10. 10. CoffeeScript • JavaScript has irked developers since it found it’s place as the predominant client-side scripting language. • It’s actually a pretty cool language, it’s quite forgiving and very versatile. Unfortunately it can become quite repetitive and security vulnerabilities can arise when undiscerning developers get there hands on it.
  11. 11. CoffeeScript • CoffeeScript provides some syntactic sugar that makes JavaScript a whole lot sweeter to write. • It deals with a lot of the irksome repetition required to keep things secure. • It’s indent-based syntax is similar to Ruby or Python and is way easier to read • You can do tricksy stuff in less lines of code.
  12. 12. Grunt • The ultimate pre-processing tool: you can tell Grunt to watch everything that needs watching... Sass, Less, CoffeeScript, Haml, etc… • Grunt can also do cool stuff like compress images on-the-fly… might not sound that cool, but it’s a super annoying repetitive task. • Lint and Hint – to help keep your code clean, point out errors, security issues and other handy stuff the browser console won’t tell you.
  13. 13. Aside: Yeoman • Yeoman is a hip new web app development tool which combines the power of Grunt, Yo and Bower. • Yo is a scaffolding tool which fleshes out an application and sets up Grunt configuration. • Bower goes off and fetches all the additional scripts and resources, then keeps them up to date. • Unfortunately at the moment Yeoman works on Mac  but it looks pretty handy…
  14. 14. Haml & other templating languages • Just like CSS and JavaScript, HTML has also become one of the bottlenecks in front-end development. This is where the ‘templating languages’ come in handy. • Haml is another rails tool which is used to make templating a breeze. Once again, it uses an indent-based syntax to make mark-up cleaner, simpler and easier to read.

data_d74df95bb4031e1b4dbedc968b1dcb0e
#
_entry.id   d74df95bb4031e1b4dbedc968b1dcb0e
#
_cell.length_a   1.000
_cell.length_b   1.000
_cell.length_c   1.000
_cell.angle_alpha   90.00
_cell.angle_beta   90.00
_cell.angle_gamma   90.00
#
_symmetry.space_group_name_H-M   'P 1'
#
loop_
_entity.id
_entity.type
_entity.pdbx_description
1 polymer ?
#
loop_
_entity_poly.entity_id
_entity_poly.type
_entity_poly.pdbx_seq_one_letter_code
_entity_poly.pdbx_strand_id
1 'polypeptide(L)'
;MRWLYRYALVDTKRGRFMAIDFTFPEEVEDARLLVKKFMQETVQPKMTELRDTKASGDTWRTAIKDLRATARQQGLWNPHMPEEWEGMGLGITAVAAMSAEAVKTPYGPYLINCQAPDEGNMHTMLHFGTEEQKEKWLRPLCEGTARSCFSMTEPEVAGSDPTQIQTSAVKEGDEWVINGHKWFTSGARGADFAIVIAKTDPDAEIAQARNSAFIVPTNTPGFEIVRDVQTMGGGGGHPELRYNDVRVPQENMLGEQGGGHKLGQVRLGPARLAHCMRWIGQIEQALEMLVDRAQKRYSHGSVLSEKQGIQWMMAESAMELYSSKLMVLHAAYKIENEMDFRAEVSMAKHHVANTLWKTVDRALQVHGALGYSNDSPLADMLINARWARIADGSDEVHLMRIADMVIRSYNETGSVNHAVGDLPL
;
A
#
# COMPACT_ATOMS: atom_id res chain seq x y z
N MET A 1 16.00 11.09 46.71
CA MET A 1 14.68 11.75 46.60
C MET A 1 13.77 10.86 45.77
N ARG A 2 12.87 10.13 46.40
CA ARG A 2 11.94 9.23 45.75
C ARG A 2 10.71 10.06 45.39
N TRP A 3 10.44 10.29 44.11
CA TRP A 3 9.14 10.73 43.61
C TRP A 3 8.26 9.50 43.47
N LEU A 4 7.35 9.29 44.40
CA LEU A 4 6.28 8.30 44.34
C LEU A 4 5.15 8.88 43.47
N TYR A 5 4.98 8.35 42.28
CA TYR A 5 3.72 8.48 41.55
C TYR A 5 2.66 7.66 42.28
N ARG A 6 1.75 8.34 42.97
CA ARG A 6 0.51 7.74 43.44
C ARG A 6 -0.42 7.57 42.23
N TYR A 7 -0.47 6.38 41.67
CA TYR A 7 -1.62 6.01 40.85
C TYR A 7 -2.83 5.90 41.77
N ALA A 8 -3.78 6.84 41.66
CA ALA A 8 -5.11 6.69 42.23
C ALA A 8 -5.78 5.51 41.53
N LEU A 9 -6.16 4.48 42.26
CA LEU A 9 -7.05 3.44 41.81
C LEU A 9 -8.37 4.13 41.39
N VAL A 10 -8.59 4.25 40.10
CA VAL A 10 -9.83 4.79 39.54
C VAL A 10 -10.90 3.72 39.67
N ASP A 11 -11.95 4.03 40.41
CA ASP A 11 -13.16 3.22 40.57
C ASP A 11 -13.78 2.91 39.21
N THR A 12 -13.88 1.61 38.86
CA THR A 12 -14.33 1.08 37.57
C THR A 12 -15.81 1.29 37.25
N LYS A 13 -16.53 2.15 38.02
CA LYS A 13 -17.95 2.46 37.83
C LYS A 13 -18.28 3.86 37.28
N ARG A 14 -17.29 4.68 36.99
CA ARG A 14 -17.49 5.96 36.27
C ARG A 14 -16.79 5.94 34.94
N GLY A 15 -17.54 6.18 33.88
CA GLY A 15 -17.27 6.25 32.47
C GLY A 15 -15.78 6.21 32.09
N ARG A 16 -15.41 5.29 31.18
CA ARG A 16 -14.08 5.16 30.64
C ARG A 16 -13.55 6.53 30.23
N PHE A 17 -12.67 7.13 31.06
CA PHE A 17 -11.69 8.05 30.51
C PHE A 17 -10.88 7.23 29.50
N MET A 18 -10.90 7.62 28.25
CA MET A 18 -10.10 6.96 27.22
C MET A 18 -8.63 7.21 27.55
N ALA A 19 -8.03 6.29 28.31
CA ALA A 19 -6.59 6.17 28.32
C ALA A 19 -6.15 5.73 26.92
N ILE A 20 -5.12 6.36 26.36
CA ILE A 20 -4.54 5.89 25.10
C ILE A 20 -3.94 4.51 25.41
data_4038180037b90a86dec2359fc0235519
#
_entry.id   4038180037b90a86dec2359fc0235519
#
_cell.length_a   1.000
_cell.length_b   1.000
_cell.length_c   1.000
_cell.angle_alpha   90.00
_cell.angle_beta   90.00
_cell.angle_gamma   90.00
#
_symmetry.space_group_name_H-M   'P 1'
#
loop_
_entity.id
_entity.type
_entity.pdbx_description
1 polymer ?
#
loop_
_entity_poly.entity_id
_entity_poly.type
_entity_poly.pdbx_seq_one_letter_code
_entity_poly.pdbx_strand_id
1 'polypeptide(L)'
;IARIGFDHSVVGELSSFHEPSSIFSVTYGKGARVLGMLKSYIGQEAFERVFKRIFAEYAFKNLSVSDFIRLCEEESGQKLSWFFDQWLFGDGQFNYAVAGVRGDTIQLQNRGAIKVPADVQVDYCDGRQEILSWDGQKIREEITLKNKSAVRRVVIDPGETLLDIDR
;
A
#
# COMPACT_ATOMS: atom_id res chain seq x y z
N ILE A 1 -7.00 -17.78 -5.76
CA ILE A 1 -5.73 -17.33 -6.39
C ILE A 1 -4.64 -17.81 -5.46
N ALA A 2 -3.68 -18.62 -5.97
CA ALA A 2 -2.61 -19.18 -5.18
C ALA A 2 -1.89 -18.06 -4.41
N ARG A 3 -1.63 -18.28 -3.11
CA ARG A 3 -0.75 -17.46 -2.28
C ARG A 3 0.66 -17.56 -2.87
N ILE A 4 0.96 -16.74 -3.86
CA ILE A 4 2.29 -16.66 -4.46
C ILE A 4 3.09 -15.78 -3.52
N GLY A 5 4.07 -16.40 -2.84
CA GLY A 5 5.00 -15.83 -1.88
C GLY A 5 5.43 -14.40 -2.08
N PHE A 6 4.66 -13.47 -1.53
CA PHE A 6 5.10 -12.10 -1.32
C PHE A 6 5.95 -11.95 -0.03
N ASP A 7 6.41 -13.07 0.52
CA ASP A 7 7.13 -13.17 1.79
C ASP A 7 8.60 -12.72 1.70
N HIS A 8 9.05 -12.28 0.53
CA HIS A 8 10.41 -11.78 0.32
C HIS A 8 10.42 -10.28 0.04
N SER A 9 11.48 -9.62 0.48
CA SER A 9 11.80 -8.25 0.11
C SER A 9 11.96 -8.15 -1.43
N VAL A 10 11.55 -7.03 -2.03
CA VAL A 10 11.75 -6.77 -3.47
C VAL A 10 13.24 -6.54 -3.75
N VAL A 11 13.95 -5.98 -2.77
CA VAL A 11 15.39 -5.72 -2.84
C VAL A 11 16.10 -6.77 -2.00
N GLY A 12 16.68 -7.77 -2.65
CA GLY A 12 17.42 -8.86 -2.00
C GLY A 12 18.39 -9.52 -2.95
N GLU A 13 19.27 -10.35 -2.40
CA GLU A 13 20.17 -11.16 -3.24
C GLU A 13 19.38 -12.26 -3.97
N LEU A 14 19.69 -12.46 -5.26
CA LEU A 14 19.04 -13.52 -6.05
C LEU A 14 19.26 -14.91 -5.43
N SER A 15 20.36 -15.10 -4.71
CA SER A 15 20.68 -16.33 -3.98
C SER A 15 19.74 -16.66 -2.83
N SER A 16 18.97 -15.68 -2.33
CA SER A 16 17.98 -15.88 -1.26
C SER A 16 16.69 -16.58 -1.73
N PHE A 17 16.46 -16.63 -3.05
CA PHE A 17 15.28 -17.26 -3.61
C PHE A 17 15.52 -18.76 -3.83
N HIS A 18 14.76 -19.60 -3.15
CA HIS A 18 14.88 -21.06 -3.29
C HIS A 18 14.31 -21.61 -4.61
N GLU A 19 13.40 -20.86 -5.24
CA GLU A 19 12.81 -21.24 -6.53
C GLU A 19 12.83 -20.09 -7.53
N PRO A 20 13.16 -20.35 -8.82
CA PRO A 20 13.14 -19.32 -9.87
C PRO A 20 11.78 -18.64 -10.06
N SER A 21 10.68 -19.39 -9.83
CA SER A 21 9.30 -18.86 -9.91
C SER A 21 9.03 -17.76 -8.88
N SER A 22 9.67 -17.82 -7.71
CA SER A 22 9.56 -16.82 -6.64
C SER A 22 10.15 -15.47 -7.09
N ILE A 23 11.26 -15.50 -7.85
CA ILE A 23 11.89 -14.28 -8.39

15. 15. The magic of jQuery • Most of you have probably already heard of jQuery; the JavaScript library that lets designers do the coding. • jQuery UI is a massive library that includes a standardised collection of interactive elements which are incredibly fast and easy to implement into a project. • jQuery Mobile has been built from the ground up to help devs get a mobile version of a website or app up and running quickly. • It includes listeners for mobile device inputs like multitouch, swipe and pinch gestures. • It means you can build a web app with behaviour similar to a native app!
  16. 16. Other great front-end tools available • The development landscape is always changing, and new tools are popping up all the time. • Check out PhoneGap – a platform for making web apps which function and behave like native apps. • JavaScript application frameworks like AngularJS, Backbone and Ember.
  17. 17. To wrap things up… • These are all handy tools to have at your disposal, go out and give them a go on your next project. Keep an eye for more, and don’t get too attached to any one tool! • Front-end work doesn’t have to be a hassle, if anything ever seems dull, tedious or repetitive, there’s a 99% chance that somebody’s built a fancy tool to make it easier and more fun… Hell, that’s what development is all about.